I have been transcribing tapes of an interview I conducted a few months ago and I was struck by something that has come up with almost every parent: most people have an idea of what good eating habits are but when it comes to articulating them they get flummoxed. People always mention something about fruits and vegetables, maybe they same something about eating a balanced diet, but they really don’t have a clear way to specify what constitutes good eating habits. This isn’t such a problematic thing for adults, but it can cause trouble for parents when it comes to teaching our children how to eat because we need to know where we’re going if we’re ever going to get there.
There are three principles that underlie every eating plan out there – including the Food Pyramid – and when practiced they constitute good eating habits. They are:
Why do these principles work? Because they translate the science of nutrition into the appropriate actions. “Eat more of these kinds of foods and less of those kinds” (proportion), “Eat different foods within each food group” (variety), and “Don’t eat too much, “Only eat when you’re hungry,” and “Stop eating when you’re full” (all versions of moderations).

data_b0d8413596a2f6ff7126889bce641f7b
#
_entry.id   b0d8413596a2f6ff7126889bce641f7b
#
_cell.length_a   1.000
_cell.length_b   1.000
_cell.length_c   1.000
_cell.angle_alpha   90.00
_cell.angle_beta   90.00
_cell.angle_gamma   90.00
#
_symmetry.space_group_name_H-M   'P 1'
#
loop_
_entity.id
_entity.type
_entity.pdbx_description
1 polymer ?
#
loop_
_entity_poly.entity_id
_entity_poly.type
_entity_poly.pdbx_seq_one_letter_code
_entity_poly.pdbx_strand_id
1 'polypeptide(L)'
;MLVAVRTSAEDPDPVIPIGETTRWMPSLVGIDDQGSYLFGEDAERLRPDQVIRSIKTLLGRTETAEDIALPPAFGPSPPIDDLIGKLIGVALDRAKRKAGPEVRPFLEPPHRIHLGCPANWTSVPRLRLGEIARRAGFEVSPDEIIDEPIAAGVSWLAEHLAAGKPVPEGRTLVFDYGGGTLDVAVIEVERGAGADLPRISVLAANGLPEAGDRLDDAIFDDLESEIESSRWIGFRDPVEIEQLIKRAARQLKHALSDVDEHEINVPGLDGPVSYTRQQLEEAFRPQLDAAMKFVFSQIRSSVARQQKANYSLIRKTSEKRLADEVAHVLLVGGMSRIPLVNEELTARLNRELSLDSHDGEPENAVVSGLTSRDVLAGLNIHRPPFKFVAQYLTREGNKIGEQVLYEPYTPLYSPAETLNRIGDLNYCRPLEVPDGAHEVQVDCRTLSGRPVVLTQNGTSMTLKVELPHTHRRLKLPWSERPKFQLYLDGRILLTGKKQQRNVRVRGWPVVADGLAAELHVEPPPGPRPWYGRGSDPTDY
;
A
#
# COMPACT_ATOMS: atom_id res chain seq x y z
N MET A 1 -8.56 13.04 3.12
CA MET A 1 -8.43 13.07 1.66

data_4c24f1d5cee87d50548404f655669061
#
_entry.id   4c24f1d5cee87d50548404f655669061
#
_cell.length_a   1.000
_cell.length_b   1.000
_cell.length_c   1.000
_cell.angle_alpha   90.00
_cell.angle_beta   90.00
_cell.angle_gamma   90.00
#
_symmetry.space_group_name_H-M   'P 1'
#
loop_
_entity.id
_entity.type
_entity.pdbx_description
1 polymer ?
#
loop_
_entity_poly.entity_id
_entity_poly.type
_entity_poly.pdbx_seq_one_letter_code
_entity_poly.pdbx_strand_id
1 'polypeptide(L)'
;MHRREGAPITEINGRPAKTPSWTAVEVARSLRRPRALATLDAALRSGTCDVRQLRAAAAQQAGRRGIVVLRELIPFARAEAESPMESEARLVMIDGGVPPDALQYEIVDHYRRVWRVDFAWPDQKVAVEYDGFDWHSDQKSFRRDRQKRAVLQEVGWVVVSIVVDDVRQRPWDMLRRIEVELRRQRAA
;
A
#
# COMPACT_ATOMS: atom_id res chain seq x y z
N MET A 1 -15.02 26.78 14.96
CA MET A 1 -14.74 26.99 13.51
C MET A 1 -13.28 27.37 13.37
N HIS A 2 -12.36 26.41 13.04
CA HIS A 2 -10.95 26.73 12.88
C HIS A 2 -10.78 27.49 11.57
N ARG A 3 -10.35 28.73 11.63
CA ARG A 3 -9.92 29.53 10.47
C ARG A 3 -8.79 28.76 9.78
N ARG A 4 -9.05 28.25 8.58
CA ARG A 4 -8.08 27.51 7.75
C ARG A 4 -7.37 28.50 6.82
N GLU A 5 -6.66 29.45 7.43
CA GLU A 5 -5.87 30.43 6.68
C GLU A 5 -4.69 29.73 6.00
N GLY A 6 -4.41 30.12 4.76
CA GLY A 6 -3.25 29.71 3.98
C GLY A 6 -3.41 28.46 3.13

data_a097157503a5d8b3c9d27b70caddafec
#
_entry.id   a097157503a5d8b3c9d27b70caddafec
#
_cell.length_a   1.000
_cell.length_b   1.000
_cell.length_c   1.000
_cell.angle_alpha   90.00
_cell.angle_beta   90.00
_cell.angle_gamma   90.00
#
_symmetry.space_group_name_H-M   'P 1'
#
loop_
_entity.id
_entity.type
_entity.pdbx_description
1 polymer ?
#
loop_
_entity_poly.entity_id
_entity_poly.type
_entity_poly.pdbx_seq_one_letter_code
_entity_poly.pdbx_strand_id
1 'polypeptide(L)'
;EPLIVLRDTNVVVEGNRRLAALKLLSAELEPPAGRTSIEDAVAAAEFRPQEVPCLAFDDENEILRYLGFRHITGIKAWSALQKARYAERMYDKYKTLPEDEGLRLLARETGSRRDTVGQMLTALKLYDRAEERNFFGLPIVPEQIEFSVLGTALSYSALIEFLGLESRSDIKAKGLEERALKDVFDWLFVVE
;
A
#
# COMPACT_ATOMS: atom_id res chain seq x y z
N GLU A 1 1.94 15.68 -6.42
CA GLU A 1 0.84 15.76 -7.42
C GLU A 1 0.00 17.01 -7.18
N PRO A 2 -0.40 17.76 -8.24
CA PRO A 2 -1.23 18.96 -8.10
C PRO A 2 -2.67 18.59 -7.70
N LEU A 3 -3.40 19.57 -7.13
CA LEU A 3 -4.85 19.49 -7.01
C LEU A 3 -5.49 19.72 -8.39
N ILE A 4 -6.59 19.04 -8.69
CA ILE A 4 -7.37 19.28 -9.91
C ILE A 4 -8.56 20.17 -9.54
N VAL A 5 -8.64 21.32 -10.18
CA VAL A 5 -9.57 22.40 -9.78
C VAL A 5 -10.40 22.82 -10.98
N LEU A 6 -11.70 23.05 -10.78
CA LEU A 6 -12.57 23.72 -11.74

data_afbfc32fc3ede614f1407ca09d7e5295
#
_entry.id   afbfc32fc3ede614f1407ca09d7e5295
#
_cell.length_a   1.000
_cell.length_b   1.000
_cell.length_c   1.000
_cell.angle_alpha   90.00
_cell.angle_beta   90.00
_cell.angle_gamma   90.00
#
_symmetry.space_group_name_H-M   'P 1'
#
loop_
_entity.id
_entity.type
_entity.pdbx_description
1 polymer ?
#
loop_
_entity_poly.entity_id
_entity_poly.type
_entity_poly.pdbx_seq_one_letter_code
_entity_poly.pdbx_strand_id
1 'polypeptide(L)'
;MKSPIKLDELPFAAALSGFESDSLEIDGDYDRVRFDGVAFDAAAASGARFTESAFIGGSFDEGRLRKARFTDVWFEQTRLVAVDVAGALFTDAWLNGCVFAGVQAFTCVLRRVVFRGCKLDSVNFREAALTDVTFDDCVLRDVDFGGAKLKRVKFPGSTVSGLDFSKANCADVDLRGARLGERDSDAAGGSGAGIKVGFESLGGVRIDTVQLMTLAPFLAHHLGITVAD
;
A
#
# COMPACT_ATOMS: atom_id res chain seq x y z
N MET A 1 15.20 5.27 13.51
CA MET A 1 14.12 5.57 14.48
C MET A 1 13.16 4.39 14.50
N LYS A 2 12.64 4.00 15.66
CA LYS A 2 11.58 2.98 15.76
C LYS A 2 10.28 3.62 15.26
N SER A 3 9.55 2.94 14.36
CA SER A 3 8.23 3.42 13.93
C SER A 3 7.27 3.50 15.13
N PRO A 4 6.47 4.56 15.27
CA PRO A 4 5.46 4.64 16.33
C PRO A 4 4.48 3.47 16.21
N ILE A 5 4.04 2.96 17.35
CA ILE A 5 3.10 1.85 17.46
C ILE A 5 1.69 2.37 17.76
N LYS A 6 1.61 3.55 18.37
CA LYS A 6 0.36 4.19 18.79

Good habits aren’t found in the nutritional quality of individual foods or meals, so you have to stop looking there. They are found in the overall pattern of eating. Proportion, variety and moderation work because they are concepts that connect snacks and meals together, not just over the course of the day, but over the course of many days as well. Consequently, when parents make the shift to using these three principles as their operating paradigm they end up with a broader perspective that neatly organizes everything they need to know about how their children eat into a single framework. Patterns are illuminated. Their children’s eating style starts making sense. And fixes become apparent.
Start paying attention to these three principles by asking yourself if your children eat really healthy foods more often than so-so or mediocre fare? Do they eat different foods over the course of the day and the week? Do they only eat enough to satisfy their hunger (or do you push them to eat more)? Answering yes means your child eats a healthy diet. If not, the question is: why not?